Rolls-Royce Spectre EV has completed 25% of its initial testing phase
New Rolls-Royce 3.0 architecture creates what the company calls “a Rolls-Royce in high-definition”
New Spectre will have 700 kg of sound deadening material
Rolls-Royce released more info on its upcoming Spectre EV this morning, highlighting recent winter testing and providing more info on the new Rolls-Royce 3.0 digital drivetrain and chassis.
The Rolls-Royce Spectre EV recently completed the winter phase of a planned 2.5 million kilometres of overall testing for the new ultra-luxury EV announced last year. When the full testing cycle is completed, the Spectre will have simulated over 400 years of use, Rolls-Royce said. The winter portion took place in Arjeplog, Sweden, 55 kilometres from the arctic circle.
The freezing temperatures (between -26 and -40 degrees) allowed Rolls-Royce to test the Spectre’s heating and A/C system could hold up to the elements. Rolls-Royce engineers also used ice- and snow-covered roads to test at low speeds dynamic situations that would normally occur at higher speeds and tuned the Spectre EV performance to respond appropriately to those situations.
Rolls-Royce also announced its new generation of architecture called Rolls-Royce 3.0, a continuation of the previous two Rolls-Royce lineups introduced after Rolls-Royce landed in Goodwood in 2003. The first-generation Phantom was designed on a Bespoke architecture while the second all-aluminium spaceframe architecture underpinning the current Phantom, Cullinan, and Ghost is considered Rolls-Royce 2.0.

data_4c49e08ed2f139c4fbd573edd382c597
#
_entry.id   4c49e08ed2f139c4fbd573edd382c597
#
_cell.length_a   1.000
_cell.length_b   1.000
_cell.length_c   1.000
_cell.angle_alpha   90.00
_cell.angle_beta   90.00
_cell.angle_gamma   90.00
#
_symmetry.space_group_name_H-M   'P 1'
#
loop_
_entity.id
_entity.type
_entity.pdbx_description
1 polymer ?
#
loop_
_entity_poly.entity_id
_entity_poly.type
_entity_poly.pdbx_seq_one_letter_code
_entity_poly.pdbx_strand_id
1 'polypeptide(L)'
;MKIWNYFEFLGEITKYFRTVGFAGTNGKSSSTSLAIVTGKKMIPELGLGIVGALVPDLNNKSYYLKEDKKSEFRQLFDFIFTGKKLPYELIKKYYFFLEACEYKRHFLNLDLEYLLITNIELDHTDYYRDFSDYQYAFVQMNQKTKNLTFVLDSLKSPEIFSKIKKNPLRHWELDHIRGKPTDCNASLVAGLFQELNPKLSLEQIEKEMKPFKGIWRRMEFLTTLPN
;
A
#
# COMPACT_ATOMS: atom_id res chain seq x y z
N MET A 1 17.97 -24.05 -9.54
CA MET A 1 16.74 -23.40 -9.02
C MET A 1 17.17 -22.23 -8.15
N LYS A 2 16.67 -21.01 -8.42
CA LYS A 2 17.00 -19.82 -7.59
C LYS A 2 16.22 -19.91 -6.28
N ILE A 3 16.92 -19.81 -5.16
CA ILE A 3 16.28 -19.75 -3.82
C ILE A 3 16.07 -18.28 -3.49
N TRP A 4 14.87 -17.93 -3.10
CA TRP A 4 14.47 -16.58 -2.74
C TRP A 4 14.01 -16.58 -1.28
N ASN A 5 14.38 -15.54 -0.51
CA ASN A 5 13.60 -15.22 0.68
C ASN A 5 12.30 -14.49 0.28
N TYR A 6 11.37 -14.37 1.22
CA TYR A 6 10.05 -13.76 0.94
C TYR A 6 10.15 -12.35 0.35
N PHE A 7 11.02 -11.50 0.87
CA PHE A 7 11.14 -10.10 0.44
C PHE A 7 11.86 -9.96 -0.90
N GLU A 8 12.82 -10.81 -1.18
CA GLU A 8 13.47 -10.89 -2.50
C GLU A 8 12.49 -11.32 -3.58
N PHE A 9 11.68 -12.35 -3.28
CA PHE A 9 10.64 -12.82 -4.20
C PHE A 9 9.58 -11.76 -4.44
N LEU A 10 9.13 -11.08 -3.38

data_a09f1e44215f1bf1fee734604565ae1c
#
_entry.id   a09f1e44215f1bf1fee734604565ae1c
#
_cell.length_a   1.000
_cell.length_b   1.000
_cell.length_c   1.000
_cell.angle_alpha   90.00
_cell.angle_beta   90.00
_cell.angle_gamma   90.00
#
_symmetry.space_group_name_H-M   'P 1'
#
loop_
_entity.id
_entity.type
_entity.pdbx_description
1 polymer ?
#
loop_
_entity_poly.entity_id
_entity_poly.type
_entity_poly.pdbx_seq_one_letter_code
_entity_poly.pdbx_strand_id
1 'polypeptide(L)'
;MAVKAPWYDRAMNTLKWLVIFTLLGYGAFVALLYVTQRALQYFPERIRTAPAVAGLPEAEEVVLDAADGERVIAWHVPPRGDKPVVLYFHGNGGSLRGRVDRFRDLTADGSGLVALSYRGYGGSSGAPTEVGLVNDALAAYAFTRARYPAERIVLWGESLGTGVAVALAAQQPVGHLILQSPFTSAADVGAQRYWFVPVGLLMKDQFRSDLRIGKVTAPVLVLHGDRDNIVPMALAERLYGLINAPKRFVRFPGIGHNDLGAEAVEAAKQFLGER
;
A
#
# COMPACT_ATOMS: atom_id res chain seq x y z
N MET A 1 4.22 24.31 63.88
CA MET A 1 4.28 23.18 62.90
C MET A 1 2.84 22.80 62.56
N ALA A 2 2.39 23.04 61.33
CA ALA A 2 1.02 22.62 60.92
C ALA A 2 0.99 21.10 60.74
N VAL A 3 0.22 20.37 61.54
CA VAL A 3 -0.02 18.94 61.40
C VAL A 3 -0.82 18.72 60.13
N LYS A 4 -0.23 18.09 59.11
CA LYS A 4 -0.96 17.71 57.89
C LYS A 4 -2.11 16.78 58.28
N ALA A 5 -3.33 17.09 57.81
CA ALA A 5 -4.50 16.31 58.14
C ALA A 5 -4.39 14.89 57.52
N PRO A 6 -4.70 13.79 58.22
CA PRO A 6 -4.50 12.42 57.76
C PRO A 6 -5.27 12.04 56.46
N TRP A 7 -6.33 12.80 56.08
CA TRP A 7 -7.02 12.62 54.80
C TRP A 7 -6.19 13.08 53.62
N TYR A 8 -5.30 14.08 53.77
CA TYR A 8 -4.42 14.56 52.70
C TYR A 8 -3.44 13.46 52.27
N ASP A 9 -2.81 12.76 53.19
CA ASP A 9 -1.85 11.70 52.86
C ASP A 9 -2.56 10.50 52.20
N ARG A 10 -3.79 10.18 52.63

Rolls-Royce 3.0 aims to integrate a fully electric powertrain into the company’s architecture while also significantly digitalizing the chassis. There are over 1,000 functions and 25,000 sub functions built into the architecture, compared to just 456 and 647 respectively in the current Rolls-Royce Phantom.
What does this all mean, exactly? Rolls-Royce explains it better than we ever could:
« The dramatically increased intelligence of Spectre’s electronic and electric powertrain architecture enables a free and direct exchange of detailed information between these 1,000+ functions with no centralised processing. While this has required engineers to increase the length of cabling from around 2 kilometres in existing Rolls-Royce products to 7kilometres in Spectre, and to write more than 25 times more algorithms, it offers a significant step forward for the brand. A dedicated control can be created for each set of functions which enables unprecedented levels of detail and refinement, allowing for what Rolls-Royce chassis specialists are already calling “Rolls-Royce in high definition”.
The Rolls-Royce Spectre EV will have a drag coefficient of just 0.26 which is certainly an improvement over the current Phantom and Ghost, and the materials used to isolate the Spectre’s battery double as 700 kg of extra sound deadening material.
The new Rolls-Royce electric vehicle has now completed 25% of its original testing. The remaining testing phase is scheduled to finish before first deliveries of the Spectre EV planned at the end of 2023.